This environmentalist is shaking up how young Canadians tackle climate change
TORONTO -- Manvi Bhalla isn’t one to stand by if she sees something lacking.
In 2019, she and her friends saw too many young Canadians feeling lost listening to leaders’ climate change ideas during the federal election. So to help her peers navigate that world, Bhalla created the non-profit Shake Up The Establishment to give evidence-based, non-partisan resources to those interested in environmentalism.
Hundreds of positive replies praised their simple breakdowns of ideas and facts.
The group attributes its own advocacy work, in part, to the House of Commons declaring a national climate emergency that year. But since then, Bhalla and her team have been looking beyond one election or political party.
Shake Up The Establishment now aims to to boost people’s literacy and knowledge of the climate crisis and “approach the issue in a non-partisan way that was accessible to everyone,” Bhalla told CTV’s Your Morning on Monday.
“We don't think that climate change is a partisan issue at all,” said the young graduate student, whose group has broken down the federal 2020 Climate Action Plan and other reports documenting climate change and its effect on Canadians’ health.
Bhalla was named one of Top 25 Environmentalists under 25 for 2020 by the environmental youth advocacy group Starfish Canada. And over the past year and a half, she and her Shake Up The Establishment colleagues have called for a national strategy to redress environmental racism and amplify a number of environmental campaigns across the country.
MANY LEFT OUT OF CLIMATE POLICIES: BHALLA
Bhalla, who moved to Canada from India when she was a toddler, really began noting social, cultural and economic inequity when her family moved from Toronto to the suburbs in Hamilton, Ont., in her teen years.
“I realized that communities are being left behind -- and particularly communities of colour are really being left behind -- when it came to health equity and when it came to just health outcomes in general,” Bhalla explained.
Bhalla went on to help found the national nonprofit missINFORMED, which aims to improve the health of women and gender-diverse people.
Her master’s thesis at the University of Waterloo’s School of Public Health & Health Systems is currently looking into how inadequate climate change policy can disproportionately affect marginalized Canadians and ways on how agencies, such as Health Canada, can avoid that.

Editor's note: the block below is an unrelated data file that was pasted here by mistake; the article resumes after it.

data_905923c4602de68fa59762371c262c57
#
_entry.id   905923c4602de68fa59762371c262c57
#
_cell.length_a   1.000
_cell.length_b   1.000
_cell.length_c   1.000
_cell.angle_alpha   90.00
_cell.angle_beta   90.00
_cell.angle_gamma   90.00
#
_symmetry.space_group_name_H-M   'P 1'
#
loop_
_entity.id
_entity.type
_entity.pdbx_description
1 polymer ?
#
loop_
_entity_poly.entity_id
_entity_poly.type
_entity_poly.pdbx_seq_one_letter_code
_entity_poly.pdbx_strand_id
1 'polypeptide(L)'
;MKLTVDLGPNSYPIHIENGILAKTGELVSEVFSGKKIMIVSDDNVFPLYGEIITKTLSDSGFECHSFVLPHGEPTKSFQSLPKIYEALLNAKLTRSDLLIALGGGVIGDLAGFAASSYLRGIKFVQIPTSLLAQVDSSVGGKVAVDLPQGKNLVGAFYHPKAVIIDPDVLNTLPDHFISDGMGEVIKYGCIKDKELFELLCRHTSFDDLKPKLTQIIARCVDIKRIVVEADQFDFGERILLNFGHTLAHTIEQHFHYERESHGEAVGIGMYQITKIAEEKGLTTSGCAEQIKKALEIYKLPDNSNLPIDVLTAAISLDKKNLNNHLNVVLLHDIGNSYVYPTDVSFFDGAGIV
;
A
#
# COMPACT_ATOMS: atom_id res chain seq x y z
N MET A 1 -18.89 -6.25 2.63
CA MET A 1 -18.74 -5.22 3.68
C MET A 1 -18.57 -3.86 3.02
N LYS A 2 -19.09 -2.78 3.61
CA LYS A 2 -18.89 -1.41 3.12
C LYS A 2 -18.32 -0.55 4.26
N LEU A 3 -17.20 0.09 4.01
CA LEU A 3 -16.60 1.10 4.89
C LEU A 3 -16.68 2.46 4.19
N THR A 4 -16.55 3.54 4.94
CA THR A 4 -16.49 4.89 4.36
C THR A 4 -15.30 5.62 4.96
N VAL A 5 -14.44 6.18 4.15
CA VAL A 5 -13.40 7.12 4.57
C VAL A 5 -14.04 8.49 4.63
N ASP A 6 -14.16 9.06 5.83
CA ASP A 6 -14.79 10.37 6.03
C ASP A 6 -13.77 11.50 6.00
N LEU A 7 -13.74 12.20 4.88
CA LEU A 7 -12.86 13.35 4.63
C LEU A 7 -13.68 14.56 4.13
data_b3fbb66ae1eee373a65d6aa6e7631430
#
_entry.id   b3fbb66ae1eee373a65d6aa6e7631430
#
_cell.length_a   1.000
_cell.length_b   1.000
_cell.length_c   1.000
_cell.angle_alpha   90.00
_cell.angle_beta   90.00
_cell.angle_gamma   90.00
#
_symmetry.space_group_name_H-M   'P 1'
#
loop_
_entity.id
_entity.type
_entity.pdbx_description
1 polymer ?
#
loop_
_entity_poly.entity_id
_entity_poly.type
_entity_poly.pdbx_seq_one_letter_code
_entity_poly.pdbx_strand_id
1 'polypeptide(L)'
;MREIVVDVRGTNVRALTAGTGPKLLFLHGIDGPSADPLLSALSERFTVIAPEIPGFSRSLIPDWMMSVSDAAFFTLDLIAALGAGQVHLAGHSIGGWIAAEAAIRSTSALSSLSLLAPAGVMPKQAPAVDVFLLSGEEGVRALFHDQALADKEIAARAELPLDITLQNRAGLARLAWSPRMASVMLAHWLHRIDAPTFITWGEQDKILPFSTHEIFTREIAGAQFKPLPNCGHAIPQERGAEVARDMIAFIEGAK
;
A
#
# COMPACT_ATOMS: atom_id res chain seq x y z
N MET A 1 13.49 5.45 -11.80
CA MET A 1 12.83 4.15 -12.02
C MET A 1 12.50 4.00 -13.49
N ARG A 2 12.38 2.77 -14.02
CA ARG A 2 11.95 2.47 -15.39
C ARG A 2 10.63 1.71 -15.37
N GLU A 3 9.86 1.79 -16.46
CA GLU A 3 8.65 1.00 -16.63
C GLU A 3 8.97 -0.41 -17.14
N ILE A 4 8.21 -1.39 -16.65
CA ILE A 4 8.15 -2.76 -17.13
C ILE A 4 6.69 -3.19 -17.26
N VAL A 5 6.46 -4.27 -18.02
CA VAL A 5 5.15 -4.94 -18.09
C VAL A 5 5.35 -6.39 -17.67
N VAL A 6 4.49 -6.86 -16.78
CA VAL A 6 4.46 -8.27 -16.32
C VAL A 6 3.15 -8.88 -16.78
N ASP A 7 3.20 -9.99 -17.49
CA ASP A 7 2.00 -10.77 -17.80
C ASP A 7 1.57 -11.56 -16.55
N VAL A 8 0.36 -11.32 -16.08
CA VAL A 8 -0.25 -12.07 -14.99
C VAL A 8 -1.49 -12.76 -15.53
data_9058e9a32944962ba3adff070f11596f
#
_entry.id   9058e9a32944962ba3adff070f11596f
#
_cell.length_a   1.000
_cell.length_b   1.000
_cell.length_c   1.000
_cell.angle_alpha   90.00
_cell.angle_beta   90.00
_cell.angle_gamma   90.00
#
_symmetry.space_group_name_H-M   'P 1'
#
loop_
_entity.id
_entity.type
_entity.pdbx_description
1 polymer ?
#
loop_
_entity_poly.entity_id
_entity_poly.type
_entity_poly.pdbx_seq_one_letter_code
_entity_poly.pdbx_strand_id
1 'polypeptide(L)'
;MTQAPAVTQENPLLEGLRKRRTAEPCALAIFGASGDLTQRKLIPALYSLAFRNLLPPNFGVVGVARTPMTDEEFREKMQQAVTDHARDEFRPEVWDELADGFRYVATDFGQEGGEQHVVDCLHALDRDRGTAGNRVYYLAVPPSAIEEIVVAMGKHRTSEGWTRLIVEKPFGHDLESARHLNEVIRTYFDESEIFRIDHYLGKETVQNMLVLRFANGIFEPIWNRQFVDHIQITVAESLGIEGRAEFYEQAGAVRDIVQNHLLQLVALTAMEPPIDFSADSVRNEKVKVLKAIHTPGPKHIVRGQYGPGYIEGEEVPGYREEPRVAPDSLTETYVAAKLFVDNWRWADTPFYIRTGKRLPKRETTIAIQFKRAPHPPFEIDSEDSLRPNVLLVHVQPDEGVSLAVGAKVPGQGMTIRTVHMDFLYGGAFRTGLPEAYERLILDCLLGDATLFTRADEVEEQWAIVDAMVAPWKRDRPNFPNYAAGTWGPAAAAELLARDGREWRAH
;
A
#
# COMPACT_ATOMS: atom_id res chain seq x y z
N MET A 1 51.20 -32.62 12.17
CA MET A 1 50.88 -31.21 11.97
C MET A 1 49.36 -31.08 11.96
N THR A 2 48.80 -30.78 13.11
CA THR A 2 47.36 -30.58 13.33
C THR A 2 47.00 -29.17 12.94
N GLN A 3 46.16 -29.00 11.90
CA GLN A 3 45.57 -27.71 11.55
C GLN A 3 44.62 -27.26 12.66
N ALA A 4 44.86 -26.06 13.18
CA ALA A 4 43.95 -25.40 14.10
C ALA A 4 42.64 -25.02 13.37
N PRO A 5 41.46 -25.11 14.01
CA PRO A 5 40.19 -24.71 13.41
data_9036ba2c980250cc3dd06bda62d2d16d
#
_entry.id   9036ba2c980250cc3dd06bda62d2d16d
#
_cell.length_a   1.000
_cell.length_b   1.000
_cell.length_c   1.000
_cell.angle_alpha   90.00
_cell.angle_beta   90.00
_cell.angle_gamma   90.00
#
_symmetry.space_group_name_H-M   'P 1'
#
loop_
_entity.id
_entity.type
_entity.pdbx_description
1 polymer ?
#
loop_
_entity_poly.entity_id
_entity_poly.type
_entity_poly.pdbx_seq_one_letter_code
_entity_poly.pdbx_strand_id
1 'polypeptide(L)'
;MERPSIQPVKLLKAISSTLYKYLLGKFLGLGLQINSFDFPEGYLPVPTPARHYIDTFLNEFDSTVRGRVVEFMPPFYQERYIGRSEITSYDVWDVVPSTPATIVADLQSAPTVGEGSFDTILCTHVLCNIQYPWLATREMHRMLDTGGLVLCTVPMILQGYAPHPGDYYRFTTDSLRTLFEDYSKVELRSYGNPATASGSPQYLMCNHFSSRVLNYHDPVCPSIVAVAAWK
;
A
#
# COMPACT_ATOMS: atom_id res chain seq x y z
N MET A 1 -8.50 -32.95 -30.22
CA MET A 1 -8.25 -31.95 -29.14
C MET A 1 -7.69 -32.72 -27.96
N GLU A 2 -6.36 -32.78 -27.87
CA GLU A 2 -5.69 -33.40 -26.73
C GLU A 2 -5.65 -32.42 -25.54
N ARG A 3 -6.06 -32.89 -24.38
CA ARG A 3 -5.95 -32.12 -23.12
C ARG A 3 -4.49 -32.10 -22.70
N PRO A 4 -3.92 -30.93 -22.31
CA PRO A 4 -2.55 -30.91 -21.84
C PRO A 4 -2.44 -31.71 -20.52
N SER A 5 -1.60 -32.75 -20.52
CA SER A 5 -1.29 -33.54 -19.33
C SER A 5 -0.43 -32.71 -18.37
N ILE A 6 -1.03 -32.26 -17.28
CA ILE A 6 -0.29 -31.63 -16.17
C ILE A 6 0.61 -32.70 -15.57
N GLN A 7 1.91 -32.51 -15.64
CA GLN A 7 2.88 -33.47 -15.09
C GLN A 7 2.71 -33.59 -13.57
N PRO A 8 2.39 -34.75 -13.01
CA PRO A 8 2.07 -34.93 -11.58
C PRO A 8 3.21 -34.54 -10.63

And she said a lack of equitable policy is a huge barrier, with policy decisions too often leaving out the concerns of racialized Canadians.
To that end, she provides and oversees direction alongside founder Dr. Ingrid Waldron for the Environmental Noxiousness, Racial Inequities, and Community Health (ENRICH) Project, which works with Mi’kmaq and African Nova Scotian communities to address the impacts of environmental racism.
This type of racism includes how they face greater exposure to contamination and pollution from industry, and slower rates of cleanup of contaminants and pollutants.
Shake Up The Establishment also laments the lack of racial representation in top jobs for environmental groups and on decision-making boards, commissions, and regulatory bodies.
So with every policy proposal, Bhalla’s group ensures multiple community and racial groups are consulted and their specific concerns are addressed. She believes that policy makers who better take into account the interconnectedness of communities is crucial, especially now.
And she’s currently assisting with a study looking at the socio-cultural and behavioural factors driving different communities’ reactions and adherence to COVID-19 policy.